|Canon Lahitolle de 95 mm|
|Place of origin||France|
|Wars||World War I|
|Designer||Henri Périer de Lahitolle|
|Mass||1,413 kg (3,115 lb)|
|Barrel length||2.28 m (7 ft 6 in) L/24|
|Shell||Separate-loading, bagged charges and projectiles|
|Shell weight||12��kg (26 lb 7 oz)|
|Caliber||95 mm (3.7 in)|
|Breech||Lahittole interrupted screw|
|Elevation||-10° to +24°|
|Rate of fire||1 rpm|
|Muzzle velocity||400 m/s (1,300 ft/s)|
|Effective firing range||6.5 km (4 mi)|
|Maximum firing range||9.8 km (6 mi)|
The Lahitolle 95 mm cannon (Mle 1875) was a French cannon of the 19th century, developed in 1875 by the artillery commander de Lahitolle. The Lahitolle 90 mm was the first French field cannon made of steel, and one of the first to be equipped with a screw breech (issued 16 years after the British and Prussians adopted a similar system). It was adopted by the French Army in 1875 and superseded the Reffye cannon.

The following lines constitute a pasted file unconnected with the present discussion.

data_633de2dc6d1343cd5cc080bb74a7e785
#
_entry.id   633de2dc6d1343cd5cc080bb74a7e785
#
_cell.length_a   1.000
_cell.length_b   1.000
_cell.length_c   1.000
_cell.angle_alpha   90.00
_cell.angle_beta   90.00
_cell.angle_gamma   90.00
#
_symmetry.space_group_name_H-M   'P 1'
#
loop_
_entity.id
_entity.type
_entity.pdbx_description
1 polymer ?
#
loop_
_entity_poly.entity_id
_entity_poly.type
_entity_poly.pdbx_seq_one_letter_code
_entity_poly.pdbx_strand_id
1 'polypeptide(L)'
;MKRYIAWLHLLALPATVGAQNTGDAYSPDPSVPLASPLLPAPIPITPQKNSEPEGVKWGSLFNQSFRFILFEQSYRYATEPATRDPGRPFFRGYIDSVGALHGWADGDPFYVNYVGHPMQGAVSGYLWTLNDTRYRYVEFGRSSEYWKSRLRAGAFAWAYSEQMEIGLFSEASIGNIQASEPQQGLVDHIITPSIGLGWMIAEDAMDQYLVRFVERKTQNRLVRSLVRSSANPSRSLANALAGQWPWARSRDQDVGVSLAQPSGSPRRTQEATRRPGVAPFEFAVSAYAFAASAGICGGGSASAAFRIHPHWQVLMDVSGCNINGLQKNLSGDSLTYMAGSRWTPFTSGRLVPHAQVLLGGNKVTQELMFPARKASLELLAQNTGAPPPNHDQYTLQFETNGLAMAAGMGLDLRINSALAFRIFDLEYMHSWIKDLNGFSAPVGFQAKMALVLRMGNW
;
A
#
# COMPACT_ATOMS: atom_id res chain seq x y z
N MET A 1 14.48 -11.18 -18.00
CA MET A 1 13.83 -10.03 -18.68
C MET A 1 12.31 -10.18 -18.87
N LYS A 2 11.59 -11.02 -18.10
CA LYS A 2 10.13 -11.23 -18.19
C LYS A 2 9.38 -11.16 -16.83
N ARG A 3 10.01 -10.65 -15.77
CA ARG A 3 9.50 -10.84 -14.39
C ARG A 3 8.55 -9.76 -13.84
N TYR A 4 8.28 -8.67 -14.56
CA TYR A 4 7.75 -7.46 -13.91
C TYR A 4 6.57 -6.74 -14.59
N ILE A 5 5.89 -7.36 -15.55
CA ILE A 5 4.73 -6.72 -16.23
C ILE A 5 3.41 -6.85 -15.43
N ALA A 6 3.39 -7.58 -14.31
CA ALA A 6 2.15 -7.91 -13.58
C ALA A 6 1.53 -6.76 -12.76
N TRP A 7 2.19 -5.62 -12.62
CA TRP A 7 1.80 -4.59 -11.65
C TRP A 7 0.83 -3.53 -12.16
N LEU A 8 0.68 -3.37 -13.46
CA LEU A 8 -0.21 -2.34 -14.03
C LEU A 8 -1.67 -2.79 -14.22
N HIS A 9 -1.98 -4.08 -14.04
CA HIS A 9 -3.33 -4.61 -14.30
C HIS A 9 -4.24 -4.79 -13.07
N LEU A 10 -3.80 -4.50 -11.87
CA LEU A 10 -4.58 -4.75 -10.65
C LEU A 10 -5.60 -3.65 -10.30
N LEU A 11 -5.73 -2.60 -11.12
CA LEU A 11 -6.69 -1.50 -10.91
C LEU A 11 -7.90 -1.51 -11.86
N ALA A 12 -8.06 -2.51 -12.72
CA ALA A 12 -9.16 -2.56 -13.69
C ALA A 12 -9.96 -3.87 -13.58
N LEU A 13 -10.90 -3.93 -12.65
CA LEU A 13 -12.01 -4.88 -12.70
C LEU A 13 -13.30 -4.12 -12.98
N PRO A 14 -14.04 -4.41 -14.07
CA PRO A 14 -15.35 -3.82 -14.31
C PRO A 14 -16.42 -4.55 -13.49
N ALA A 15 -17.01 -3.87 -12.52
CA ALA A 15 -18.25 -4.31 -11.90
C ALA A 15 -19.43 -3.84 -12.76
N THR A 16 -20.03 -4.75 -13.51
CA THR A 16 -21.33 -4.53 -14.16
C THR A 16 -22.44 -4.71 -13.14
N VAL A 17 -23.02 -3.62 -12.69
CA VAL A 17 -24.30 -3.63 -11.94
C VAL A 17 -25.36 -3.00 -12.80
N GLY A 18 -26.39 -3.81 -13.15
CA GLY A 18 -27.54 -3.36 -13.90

The Lahitolle 95 mm was superseded by the de Bange 90 mm cannon in 1877. An improved version, the Lahitolle 95 mm (Mle 1888), was developed in 1888. In 1893 a coastal artillery version mounted on a pedestal with an armored shield and was called the mle 1893. The Lahitolle 95 mm was still in use during World War I, together with the de Bange 90 mm cannon, as French industry could not keep with production requirements for the much newer Canon de 75. The Lahitolle 95 mm was also used in the fortifications of the Maginot line. Mle 1893 guns captured by the Germans were kept in service and given the designation 9.5cm Küstenkanone (f).
A 95mm Lahitolle in 1915 during the First World War.
Canon de 95 sur affut de cote mle 1893. On a Vavasseur mounting.
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